Like many similar rituals from the Spring Realm, Rivers Run Red must be used carefully. It is most effective when the allied armies greatly outnumber their enemies; while the ritualists' allies will suffer a little from the ritual, the enemies may be effectively devastated by the increased casualties. The Druj in particular are known to make regular use of magic similar to this ritual, ensuring that those who dare to engage them in battle pay a terrible price for doing so, even as their own warriors die in their droves.

For the common inhabitants, this means a miserable time. Death is significantly more likely from otherwise preventable causes, and sickness runs rampant. Its effects are of particular worry to the commanders of armies. The stinking mud and noisome rivers drain energy and slowly poison soldiers in the area. Even bottles of wine, barrels of beer, or fresh water in waterskins may be slowly influenced by this curse. Warriors who receive severe, but not life-threatening, injuries often succumb to them rather than recovering. Even relatively minor wounds can become infected, leading to fever, delirium, and death. There are cases of simple insect bites that lead to a doughty warrior taking ill in the evening and being dead by the next morning.

Much as with Rivers of Life, the ritual has fascinated Imperial magicians for centuries. It has a dramatic impact, but creating similar magical effects in other realms or which impact different elements of a military campaign have proved impossible without peculiar and unpredictable conjunctions. Attempts to codify magic such as the Winter wind that exacerbated the situation in the Mournwold, for example, have been fruitless. Likewise, efforts to create similar curses or enchantments that fill a territory with magic in the hope of influencing the effectiveness of armies have ended in failure. It is possible there is an eternal involved, but unlike rituals such as Forge the Wooden Fastness there has never been any hint that this is the case. Perhaps, like the peculiar properties of Traitor's Fate that allow its effects to be made permanent for a single ring of ilium, this is simply an example of a deeper mystery that will never be solved.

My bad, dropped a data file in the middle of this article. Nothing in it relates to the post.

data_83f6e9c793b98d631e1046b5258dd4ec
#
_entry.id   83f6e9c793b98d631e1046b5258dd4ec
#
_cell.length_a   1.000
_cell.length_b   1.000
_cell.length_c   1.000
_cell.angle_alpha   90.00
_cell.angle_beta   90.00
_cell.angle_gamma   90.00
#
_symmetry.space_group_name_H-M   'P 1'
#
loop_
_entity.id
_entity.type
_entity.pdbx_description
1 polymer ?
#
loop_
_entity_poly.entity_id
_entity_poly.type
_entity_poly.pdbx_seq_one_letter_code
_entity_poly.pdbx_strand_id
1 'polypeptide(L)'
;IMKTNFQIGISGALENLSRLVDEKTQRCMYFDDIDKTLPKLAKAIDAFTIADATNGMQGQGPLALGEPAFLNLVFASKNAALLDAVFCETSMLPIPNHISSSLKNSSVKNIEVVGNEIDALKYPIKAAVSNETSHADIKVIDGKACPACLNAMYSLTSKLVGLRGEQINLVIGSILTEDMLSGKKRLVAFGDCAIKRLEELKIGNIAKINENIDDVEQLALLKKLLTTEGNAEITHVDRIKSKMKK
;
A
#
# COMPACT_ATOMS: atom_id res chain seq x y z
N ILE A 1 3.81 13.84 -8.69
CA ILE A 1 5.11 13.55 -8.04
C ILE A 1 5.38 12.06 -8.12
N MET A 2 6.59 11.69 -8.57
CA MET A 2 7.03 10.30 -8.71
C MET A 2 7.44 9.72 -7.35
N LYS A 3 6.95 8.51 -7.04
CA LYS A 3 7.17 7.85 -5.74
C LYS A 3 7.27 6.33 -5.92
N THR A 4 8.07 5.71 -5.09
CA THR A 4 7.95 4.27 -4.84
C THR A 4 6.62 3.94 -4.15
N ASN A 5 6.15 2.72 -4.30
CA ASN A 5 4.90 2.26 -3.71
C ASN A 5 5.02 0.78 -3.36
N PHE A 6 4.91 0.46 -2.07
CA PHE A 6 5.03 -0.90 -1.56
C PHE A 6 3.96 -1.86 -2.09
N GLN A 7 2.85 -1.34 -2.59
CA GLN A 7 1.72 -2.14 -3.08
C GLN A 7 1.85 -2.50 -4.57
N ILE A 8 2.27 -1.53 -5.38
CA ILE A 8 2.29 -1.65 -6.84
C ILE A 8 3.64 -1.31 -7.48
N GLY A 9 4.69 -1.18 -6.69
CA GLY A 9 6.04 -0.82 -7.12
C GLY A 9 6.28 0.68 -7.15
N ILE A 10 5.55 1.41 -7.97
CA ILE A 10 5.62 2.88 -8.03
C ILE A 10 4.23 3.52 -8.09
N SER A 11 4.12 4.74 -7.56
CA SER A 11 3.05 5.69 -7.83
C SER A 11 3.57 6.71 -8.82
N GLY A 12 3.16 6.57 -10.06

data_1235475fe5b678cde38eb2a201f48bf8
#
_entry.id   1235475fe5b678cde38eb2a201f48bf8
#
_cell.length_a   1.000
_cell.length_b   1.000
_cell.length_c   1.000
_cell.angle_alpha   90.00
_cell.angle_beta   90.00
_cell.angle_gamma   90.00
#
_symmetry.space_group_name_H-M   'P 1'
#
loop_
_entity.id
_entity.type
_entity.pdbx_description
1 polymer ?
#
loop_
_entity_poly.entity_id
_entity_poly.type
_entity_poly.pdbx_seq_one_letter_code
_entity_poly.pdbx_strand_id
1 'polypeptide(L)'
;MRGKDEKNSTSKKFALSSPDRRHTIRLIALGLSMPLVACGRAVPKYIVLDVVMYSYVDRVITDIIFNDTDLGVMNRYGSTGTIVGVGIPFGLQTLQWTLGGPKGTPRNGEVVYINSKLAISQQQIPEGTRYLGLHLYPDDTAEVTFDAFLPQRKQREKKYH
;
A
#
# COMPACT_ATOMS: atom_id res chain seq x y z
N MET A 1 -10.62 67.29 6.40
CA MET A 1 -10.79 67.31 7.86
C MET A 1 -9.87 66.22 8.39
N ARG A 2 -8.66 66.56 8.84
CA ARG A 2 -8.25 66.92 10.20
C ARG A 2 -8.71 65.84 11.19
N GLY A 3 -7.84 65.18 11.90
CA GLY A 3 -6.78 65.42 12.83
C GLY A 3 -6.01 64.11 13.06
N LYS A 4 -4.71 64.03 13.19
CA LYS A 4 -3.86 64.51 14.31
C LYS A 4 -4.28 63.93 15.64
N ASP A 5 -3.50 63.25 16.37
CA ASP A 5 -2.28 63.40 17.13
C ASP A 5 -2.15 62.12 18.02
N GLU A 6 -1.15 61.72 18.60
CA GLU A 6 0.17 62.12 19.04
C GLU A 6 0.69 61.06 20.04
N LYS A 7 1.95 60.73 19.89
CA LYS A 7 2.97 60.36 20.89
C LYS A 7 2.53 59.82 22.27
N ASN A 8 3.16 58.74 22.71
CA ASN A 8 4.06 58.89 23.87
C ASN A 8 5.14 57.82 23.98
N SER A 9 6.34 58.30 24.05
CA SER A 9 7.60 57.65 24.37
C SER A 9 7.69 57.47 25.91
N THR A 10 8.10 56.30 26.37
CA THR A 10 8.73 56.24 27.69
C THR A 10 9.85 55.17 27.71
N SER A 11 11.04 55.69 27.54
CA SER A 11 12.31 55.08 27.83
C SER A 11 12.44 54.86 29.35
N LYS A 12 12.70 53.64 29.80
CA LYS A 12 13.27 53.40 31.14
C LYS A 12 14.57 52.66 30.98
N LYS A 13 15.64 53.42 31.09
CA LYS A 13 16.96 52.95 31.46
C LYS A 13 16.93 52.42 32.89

A Poor Template
Rivers Run Red parallels Rivers of Life, although it is much clearer that it is a curse. Like that ritual, it directly impacts the outcome of a campaign battle by changing the way casualties are calculated, and some of the commentary around that ritual also applies here. Going forward, it's worth noting that unlike other magical effects from multiple sources, it is not possible to "stack" several effects that change casualties in a territory. Only the most powerful applies a reduction (or increase) to a campaign battle. Like Rivers of Life, it doesn't work quite the same way as other large-scale magics do and anything that draws on it for inspiration has a high risk of failure. Sometimes magic is just like that.